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Relay For Life of Quaker Valley honors child fighting cancer

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A day of events

The American Cancer Society Relay For Life of Quaker Valley will kick off at noon on Saturday at Osborne Elementary School. The event includes live music, games, food and fireworks, as well as a chance to honor and remember those who have or have died from cancer.

Events include:

• Noon — Opening ceremony

• 1 p.m. — Waldo, the One Man Band

• 2 p.m. — Challenges and games; A Walk for Joey; bingo

• 3 p.m. — Local band Pilot 6

• 4 p.m. — Quaker Valley school accompanied by John Burgh

• 5 p.m. — Survivor ceremony

• 5:15 p.m. — Survivor dinner; Leap of Faith band

• 7 p.m. — Fight Back ceremony; Unfinished Side band

• 9 p.m. — Luminaria ceremony

• 9:30 p.m. — Fireworks

The public is invited. The event was moved from Chuck Knox Stadium in Leetsdale because of work taking place at the field. Osborne Elementary School is at 1414 Beaver Road, Glen Osborne.

For more information or to purchase a luminaria, create a team or make a donation, visit

By Larissa Dudkiewicz
Wednesday, June 4, 2014, 12:01 a.m.

An Edgeworth Elementary student battling cancer will be honored on Saturday as part of the daylong events at the 10th annual American Cancer Society Relay For Life of Quaker Valley.

The Walk for Joey begins at 2 p.m. in honor of Joey, a fifth-grader diagnosed with a rare form of cancer.

Event chair Barbara Cooley Thaw said in addition to the walk, there will be a large flower pot so children can plant seeds of hope and add their fingerprints in Joey's honor.

“We just want people to come and see,” Cooley Thaw said.

Ryan Kennedy, a fifth-grade Edgeworth teacher, will serve as the master of ceremonies of the event, to be held this year at Osborne Elementary.

Relay supports the American Cancer Society and gives people the chance to honor and remember those who are living with or have died from cancer. Participants spend the day and night walking as a reminder that cancer never sleeps. The day also includes a survivor's lap and the lighting of luminaria bags and candles, which can be purchased at the event.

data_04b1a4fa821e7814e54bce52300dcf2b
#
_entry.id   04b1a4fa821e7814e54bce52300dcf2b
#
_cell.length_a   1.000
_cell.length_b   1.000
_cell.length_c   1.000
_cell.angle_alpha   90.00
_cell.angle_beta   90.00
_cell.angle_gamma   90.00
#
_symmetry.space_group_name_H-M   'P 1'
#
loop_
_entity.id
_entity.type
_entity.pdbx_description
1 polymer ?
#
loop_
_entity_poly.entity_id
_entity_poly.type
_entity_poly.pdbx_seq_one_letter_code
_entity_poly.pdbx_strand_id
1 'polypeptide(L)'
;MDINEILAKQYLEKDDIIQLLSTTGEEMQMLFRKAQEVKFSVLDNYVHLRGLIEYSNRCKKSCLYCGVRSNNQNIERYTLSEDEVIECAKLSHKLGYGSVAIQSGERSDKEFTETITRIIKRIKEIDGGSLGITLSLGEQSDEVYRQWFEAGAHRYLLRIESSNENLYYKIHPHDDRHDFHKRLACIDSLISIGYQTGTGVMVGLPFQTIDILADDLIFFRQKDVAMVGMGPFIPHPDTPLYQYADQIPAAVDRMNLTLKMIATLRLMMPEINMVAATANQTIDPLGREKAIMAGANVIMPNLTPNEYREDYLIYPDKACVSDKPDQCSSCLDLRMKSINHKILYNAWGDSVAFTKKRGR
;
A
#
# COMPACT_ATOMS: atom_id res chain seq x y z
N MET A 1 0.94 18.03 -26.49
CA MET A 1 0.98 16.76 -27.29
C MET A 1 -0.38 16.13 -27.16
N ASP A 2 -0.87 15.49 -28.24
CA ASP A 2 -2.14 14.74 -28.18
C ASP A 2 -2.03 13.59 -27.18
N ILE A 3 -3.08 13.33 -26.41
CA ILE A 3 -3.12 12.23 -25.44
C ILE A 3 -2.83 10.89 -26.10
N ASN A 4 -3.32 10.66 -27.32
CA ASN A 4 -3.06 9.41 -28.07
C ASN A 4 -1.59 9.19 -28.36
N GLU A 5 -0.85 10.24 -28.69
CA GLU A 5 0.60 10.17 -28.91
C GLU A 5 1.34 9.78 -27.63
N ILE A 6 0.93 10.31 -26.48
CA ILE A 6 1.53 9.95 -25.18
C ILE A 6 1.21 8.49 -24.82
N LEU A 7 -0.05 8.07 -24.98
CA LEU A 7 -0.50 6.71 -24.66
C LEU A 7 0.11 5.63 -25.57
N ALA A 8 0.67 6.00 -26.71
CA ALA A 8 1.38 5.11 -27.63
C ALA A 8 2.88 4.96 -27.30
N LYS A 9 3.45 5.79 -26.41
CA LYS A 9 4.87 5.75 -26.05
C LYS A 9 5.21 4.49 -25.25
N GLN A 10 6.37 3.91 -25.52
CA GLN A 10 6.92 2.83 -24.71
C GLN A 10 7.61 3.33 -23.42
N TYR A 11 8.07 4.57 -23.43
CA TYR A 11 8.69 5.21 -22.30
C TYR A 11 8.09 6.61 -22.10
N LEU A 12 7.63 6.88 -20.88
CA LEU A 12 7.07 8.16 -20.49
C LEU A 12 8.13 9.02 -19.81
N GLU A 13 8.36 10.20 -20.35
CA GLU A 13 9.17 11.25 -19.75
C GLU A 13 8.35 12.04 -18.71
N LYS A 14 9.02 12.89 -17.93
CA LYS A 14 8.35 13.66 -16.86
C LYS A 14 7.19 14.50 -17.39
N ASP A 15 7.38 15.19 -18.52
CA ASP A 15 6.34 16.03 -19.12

Cooley Thaw said 13 teams are signed up to participate, but anyone can join in at no cost.

She encourages the public to come out and join the activities — a bounce house, face-painting, a dunk tank, tug of war and prizes — and walk laps for the two out of three men and one out of three women who will be diagnosed with cancer.

“We're raising money, but we're also raising awareness,” she said.

She thanked many people for making this year's event possible, particularly the Rev. Scott McCabe of North Way Christian Community. She said the church rents the Glen Osborne school for services on the weekends, but has been gracious to allow the relay to use the inside of the building and has offered volunteers to help with the transition.

She thanked other groups and individuals as well.

“Glen Osborne Mayor Barbara Carrier as well as council have been so helpful, Jeff Neff from Cochran Hose Co., and John Roberts from Valley Ambulance said they're going to park an ambulance at our event.”

Superintendent Joseph Clapper is again conducting the fight back ceremony. Dante Maruca of Sewickley, a concert and sound provider, whose mother is a survivor, is again helping with the stage and sound equipment.

Larissa Dudkiewicz is a contributing writer for Trib Total Media.

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